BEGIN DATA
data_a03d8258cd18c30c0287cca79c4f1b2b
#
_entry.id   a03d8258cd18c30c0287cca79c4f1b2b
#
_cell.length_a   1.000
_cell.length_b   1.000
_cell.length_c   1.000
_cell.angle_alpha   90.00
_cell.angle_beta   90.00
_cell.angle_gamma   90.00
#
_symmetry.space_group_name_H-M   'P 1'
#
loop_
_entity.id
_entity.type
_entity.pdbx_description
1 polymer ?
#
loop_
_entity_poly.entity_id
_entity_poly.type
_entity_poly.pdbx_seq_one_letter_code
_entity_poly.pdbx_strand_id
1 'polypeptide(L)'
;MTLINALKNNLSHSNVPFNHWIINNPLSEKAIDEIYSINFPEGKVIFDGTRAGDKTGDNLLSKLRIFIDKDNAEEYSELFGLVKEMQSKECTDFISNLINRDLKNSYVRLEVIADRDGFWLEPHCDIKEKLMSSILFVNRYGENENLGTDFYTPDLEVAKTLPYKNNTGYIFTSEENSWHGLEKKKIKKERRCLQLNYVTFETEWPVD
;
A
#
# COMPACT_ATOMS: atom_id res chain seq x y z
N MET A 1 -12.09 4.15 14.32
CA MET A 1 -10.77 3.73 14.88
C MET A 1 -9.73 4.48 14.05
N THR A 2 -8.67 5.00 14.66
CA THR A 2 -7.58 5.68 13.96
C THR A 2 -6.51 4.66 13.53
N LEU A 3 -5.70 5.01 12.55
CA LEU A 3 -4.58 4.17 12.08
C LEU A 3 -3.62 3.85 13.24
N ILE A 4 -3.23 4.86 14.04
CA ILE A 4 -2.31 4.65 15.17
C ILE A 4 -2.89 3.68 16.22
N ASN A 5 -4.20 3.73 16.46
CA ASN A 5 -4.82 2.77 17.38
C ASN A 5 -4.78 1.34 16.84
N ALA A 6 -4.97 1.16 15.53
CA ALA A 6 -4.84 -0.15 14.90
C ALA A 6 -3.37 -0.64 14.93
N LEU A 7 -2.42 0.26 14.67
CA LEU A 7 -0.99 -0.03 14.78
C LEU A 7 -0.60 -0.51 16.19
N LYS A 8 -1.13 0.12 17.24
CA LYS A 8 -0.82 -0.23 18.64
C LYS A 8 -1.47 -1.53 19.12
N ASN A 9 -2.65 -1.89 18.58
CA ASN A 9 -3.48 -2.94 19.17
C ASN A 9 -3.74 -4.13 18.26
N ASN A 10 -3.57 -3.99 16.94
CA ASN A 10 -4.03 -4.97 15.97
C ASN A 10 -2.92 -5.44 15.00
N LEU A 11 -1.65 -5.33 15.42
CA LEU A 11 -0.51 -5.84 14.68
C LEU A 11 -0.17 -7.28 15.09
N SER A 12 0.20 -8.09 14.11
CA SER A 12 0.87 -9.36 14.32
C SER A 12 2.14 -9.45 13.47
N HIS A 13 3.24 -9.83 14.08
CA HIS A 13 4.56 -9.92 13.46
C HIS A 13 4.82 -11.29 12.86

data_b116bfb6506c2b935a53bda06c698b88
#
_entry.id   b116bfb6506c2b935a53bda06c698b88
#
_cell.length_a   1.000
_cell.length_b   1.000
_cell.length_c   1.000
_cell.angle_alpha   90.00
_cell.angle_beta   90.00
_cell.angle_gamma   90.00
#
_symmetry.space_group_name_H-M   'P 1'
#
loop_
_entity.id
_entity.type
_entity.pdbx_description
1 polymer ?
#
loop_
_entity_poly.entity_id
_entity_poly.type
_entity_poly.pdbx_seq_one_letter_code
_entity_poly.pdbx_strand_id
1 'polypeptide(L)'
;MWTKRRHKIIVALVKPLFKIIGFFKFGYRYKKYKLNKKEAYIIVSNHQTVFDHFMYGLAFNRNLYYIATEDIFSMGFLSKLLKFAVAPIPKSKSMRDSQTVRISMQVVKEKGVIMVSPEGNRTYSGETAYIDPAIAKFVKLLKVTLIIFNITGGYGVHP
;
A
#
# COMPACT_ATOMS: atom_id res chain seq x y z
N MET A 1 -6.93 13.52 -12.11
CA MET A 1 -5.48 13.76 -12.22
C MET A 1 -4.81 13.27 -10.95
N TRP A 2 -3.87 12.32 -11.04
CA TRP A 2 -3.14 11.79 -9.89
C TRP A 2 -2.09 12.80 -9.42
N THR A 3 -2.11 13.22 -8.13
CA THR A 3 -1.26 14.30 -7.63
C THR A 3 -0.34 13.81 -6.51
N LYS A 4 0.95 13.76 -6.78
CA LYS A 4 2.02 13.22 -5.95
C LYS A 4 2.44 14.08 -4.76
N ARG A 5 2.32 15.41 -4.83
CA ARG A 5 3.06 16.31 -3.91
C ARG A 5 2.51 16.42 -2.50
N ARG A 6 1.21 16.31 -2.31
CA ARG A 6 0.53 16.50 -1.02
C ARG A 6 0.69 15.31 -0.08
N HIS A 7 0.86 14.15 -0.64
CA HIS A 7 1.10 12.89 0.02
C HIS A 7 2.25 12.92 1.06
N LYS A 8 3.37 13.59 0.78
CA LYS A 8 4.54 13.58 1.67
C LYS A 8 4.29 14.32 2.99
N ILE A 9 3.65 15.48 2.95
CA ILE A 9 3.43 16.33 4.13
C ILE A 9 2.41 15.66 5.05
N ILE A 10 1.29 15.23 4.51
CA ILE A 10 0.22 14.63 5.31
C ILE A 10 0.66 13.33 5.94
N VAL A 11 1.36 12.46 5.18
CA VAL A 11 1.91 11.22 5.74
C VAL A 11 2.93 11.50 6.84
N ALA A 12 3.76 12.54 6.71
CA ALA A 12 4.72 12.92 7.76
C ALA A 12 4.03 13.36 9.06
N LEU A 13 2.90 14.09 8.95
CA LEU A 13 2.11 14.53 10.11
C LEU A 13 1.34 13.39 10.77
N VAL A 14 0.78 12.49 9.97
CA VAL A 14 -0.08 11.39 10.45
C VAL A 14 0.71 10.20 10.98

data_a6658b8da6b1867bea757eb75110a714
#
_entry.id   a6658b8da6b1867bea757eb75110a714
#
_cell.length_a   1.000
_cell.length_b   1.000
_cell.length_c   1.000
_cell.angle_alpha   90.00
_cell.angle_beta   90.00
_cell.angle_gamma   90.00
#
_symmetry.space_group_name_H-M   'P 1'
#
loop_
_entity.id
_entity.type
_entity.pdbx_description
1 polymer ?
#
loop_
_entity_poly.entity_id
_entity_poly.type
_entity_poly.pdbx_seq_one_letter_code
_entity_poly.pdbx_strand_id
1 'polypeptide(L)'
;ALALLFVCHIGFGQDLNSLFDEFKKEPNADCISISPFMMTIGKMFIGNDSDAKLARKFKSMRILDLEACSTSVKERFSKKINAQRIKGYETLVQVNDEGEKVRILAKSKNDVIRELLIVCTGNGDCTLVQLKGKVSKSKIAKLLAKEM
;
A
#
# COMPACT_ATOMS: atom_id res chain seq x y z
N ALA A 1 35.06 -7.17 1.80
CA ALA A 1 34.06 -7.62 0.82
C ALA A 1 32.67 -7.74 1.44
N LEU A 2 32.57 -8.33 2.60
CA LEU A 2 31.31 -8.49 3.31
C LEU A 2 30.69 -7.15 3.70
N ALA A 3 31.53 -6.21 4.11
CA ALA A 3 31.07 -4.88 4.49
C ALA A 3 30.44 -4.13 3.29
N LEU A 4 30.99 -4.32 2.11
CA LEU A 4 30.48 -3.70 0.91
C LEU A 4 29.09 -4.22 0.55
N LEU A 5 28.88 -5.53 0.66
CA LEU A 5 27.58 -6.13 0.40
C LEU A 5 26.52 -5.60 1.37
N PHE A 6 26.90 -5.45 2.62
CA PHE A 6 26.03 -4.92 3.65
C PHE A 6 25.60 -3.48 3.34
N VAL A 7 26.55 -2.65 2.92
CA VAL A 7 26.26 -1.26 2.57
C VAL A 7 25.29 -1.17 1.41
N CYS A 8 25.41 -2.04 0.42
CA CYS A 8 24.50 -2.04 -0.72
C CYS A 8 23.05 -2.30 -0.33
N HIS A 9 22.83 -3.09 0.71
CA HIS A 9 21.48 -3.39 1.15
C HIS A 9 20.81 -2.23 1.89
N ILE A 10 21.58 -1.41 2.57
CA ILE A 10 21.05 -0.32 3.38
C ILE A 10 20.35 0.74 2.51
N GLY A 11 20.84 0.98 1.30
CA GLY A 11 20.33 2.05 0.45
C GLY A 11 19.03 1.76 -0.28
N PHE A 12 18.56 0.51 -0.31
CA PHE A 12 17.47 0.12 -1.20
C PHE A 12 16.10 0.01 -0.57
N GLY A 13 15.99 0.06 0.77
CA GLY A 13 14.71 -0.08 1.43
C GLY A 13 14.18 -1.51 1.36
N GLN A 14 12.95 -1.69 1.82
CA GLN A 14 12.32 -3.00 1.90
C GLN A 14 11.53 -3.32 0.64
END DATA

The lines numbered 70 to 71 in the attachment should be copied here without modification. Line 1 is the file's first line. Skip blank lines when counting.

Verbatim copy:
data_b116bfb6506c2b935a53bda06c698b88
#